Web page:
“Without me saying anything, they began to pray that I should be freed from my impure thoughts. And then I had not said anything to the others. So that spread pretty quickly. It was quite traumatic, because I did not want anyone to know,” he said.

Some were also exposed outside of a religious context. One boy attending conversion therapy described being shocked with electrodes whenever he viewed people with particular appearances and expressions. He said that this went on until he eventually threw up.


Norway’s Culture and Equality Minister, Lubna Jaffery, said that since religious environments remain important for “queers,” it raises the importance of implementing a ban on conversion therapy. She also told Vart Land that other measures should be considered in light of the findings.

“Although many of the respondents have broken with a religious environment, religion still has great importance in their lives,” the report said.

Active cases

While the bill to ban conversion therapy is still being debated, some deny such a therapy even exists.

Erhard Hermansen, secretary general of Norway’s Christian Council, says that he currently does not know of any active cases and says that “no one can show that this is taking place on any level,” he said to Dagen. Even Meling admitted that while the scope cannot be measured, “these things happen and have happened.”

In addition to Hermansen, the Mission Association’s information manager, Espen Ottosen, is also critical of the government report. He says he is against implementing a nationwide ban and remains sceptical of the report’s findings.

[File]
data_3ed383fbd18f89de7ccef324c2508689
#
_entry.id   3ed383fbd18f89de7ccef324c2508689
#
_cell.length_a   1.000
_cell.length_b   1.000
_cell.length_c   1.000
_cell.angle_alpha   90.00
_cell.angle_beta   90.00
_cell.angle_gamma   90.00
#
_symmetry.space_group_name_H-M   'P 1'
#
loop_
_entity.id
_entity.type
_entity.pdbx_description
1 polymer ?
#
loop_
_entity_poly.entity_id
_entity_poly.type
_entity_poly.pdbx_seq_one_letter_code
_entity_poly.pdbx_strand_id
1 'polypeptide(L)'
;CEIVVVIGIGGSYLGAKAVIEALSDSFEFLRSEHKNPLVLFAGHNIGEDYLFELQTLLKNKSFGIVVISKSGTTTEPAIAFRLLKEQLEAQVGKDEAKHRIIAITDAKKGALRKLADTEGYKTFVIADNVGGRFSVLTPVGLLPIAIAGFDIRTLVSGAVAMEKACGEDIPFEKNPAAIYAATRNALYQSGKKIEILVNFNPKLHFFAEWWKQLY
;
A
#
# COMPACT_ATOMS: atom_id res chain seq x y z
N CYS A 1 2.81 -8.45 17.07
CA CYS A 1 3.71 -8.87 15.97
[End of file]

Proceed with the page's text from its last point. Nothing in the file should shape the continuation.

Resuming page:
“This report does not even try to appear neutral and uses the same language as the association Fri and that type of environment. And as if that were not enough, Fri, Skeivt Kristent Nettverk and Skeiv Ungdom are part of the reference group for the researchers, but no conservative Christian actors have been invited,” he said. The names Fri, Kristent Nettverk, and Skeiv Ungdom all refer to independent organisations aimed at campaigning LGBT values.

Attitude survey

However, one of the report’s researchers, Line Alice Ytrehus, says that no “activist language” nor “Fri’s agenda” was used in the study. During the interview process, queer conservatives were invited to participate. Although it was not an “attitude survey,” she says, the reference groups were asked about their input in the questionnaire.

Not only has the research been criticised, but one Vart Land report showed a possible conflict of interest among its researchers. Ytrehus said in one instance that she was affiliated with the LGBTQ+ activist group, Skeivt Kristent Nettverk. When the final report was published, that association was omitted.

Yet, Helene Ingierd, director of the National Ethics Research Committee, explained that “political interests” can get in the way of research.

“It is not in itself wrong to have expressed opinions about a subject that you have researched and worked on, but there are limits associated with being an activist and a researcher. It is about how it is handled and that you are open about your own role and ties,” she said about the research.

Biblically anchored

While Norway may pass its conversion therapy ban soon, one Dagen editorial said that the proper Christian response should entail loving one’s neighbour and possessing a “Biblically anchored view of gender and sexuality.”

“There have been far too many examples of harshness and ignorance affecting people who, for example, experience sexual attraction to the same sex. Coming to terms with sins that you yourself are not tempted by is always easier than talking about things that you yourself struggle with,” the article said.

The debate surrounding conversion therapy continues throughout many EU states. Conversion therapy bans have been passed in Germany and France. Sweden, the Netherlands, Switzerland, and Poland are currently considering them.